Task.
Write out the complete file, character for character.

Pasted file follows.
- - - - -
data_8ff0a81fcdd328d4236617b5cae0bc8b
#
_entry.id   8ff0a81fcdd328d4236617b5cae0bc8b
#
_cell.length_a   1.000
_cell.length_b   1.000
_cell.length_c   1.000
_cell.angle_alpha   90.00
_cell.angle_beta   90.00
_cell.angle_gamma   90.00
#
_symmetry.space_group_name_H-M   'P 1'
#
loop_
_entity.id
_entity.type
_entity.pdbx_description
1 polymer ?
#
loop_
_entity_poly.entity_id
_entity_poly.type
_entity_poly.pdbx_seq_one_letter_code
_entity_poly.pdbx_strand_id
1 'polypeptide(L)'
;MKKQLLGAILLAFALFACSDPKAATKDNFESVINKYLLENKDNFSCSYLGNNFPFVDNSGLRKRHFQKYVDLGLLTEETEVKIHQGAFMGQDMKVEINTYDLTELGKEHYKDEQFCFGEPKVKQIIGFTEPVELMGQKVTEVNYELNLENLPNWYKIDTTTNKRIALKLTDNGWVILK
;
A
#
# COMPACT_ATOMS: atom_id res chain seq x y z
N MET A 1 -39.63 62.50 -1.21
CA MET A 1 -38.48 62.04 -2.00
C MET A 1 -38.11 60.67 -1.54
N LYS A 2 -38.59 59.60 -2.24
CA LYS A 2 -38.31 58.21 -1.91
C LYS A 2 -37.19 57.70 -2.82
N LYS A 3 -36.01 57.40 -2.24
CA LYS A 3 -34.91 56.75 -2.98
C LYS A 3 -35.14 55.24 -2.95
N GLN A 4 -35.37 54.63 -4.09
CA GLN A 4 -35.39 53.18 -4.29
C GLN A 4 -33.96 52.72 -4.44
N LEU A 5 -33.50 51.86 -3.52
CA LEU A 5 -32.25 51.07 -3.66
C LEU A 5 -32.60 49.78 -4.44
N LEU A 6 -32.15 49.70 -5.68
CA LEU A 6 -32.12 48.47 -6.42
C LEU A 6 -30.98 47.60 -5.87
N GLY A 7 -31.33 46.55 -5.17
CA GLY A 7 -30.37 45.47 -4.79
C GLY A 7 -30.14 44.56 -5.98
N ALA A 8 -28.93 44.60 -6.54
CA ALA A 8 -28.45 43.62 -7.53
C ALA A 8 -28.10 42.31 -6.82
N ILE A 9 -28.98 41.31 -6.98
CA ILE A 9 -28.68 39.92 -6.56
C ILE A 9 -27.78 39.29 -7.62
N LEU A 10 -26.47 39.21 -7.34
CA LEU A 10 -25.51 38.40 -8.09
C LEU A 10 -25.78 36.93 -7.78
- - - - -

data_8ff0a81fcdd328d4236617b5cae0bc8b
#
_entry.id   8ff0a81fcdd328d4236617b5cae0bc8b
#
_cell.length_a   1.000
_cell.length_b   1.000
_cell.length_c   1.000
_cell.angle_alpha   90.00
_cell.angle_beta   90.00
_cell.angle_gamma   90.00
#
_symmetry.space_group_name_H-M   'P 1'
#
loop_
_entity.id
_entity.type
_entity.pdbx_description
1 polymer ?
#
loop_
_entity_poly.entity_id
_entity_poly.type
_entity_poly.pdbx_seq_one_letter_code
_entity_poly.pdbx_strand_id
1 'polypeptide(L)'
;MKKQLLGAILLAFALFACSDPKAATKDNFESVINKYLLENKDNFSCSYLGNNFPFVDNSGLRKRHFQKYVDLGLLTEETEVKIHQGAFMGQDMKVEINTYDLTELGKEHYKDEQFCFGEPKVKQIIGFTEPVELMGQKVTEVNYELNLENLPNWYKIDTTTNKRIALKLTDNGWVILK
;
A
#
# COMPACT_ATOMS: atom_id res chain seq x y z
N MET A 1 -39.63 62.50 -1.21
CA MET A 1 -38.48 62.04 -2.00
C MET A 1 -38.11 60.67 -1.54
N LYS A 2 -38.59 59.60 -2.24
CA LYS A 2 -38.31 58.21 -1.91
C LYS A 2 -37.19 57.70 -2.82
N LYS A 3 -36.01 57.40 -2.24
CA LYS A 3 -34.91 56.75 -2.98
C LYS A 3 -35.14 55.24 -2.95
N GLN A 4 -35.37 54.63 -4.09
CA GLN A 4 -35.39 53.18 -4.29
C GLN A 4 -33.96 52.72 -4.44
N LEU A 5 -33.50 51.86 -3.52
CA LEU A 5 -32.25 51.07 -3.66
C LEU A 5 -32.60 49.78 -4.44
N LEU A 6 -32.15 49.70 -5.68
CA LEU A 6 -32.12 48.47 -6.42
C LEU A 6 -30.98 47.60 -5.87
N GLY A 7 -31.33 46.55 -5.17
CA GLY A 7 -30.37 45.47 -4.79
C GLY A 7 -30.14 44.56 -5.98
N ALA A 8 -28.93 44.60 -6.54
CA ALA A 8 -28.45 43.62 -7.53
C ALA A 8 -28.10 42.31 -6.82
N ILE A 9 -28.98 41.31 -6.98
CA ILE A 9 -28.68 39.92 -6.56
C ILE A 9 -27.78 39.29 -7.62
N LEU A 10 -26.47 39.21 -7.34
CA LEU A 10 -25.51 38.40 -8.09
C LEU A 10 -25.78 36.93 -7.78